How Home Affairs broke a refugee in SA N Wednesday, June 6, a young refugee from the Democratic Republic of Congo by the name of Vanneaux Kongolo took his life. It was an act of total despair and desperation. Vanneaux was a person of great integrity, with a fixation for truth and justice. This is why as a student in DRC he got involved in opposition politics, to fight abuse and corruption in the Kabila government. He was a very strong character. It would take a lot to bring him to this. He fled from the DRC in 2006. In February that year he had been on his way, with two friends, to a political meeting. As they stopped to buy some airtime, soldiers spotted his car and shot at it. Vanneaux was not inside the car, but the soldiers killed one companion and wounded the other. Someone sent him a text message, warning him to stay inside the shop. Vanneaux escaped out of the back door. Knowing that he could no longer stay in the DRC, because his life was seriously threatened, he soon left his country and came to South Africa. To receive recognition as a refugee the international criteria require that one had to flee from one’s country for reason of political persecution or war, and that one’s life would be threatened if one returned. Clearly Vanneaux qualified on both criteria. And yet, against all justice, his request for refugee status was rejected by South African authorities. For Vanneaux , this was a death sentence. As a result of this unfair rejection, Vanneaux was unable to get registered with the Health Council to perform his profession, physiotherapy (this was a cause of tremendous suffering to him). He had very great difficulty in opening a bank account and so on. We appealed against the rejection and I sat with him through his appeal in May 2008. The lawyer/judge was completely understanding of his situation and we assumed he had granted Vanneaux refugee status—but the Department of Home Affairs never gave it to him. Every enquiry produced the same answer: that they had never received any outcome from the Appeal Board. Vanneaux’s situation became increasingly worse. One day he was attacked outside Mercy House, a home for refugees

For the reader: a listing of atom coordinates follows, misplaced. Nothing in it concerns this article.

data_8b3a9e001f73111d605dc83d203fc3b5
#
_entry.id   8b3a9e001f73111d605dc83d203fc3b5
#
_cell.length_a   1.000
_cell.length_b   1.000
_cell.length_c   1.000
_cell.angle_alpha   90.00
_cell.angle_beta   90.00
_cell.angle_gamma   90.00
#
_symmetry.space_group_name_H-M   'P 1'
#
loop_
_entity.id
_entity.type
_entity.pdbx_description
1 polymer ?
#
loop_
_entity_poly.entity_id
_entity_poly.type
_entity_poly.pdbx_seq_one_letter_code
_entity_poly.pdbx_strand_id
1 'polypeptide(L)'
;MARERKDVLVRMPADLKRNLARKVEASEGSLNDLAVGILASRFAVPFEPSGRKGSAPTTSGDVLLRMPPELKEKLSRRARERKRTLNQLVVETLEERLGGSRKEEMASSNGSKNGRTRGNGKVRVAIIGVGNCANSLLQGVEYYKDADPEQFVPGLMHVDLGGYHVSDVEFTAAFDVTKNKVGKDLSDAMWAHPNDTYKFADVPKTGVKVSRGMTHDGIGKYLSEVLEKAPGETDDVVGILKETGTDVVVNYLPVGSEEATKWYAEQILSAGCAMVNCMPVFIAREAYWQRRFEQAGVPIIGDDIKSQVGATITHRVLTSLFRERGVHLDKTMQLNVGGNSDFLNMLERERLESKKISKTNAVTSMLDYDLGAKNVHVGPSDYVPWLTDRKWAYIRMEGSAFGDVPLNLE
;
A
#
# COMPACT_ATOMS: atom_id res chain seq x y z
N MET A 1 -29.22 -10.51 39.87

The Southern Cross, July 4 to July 10, 2012

Don’t be just a colour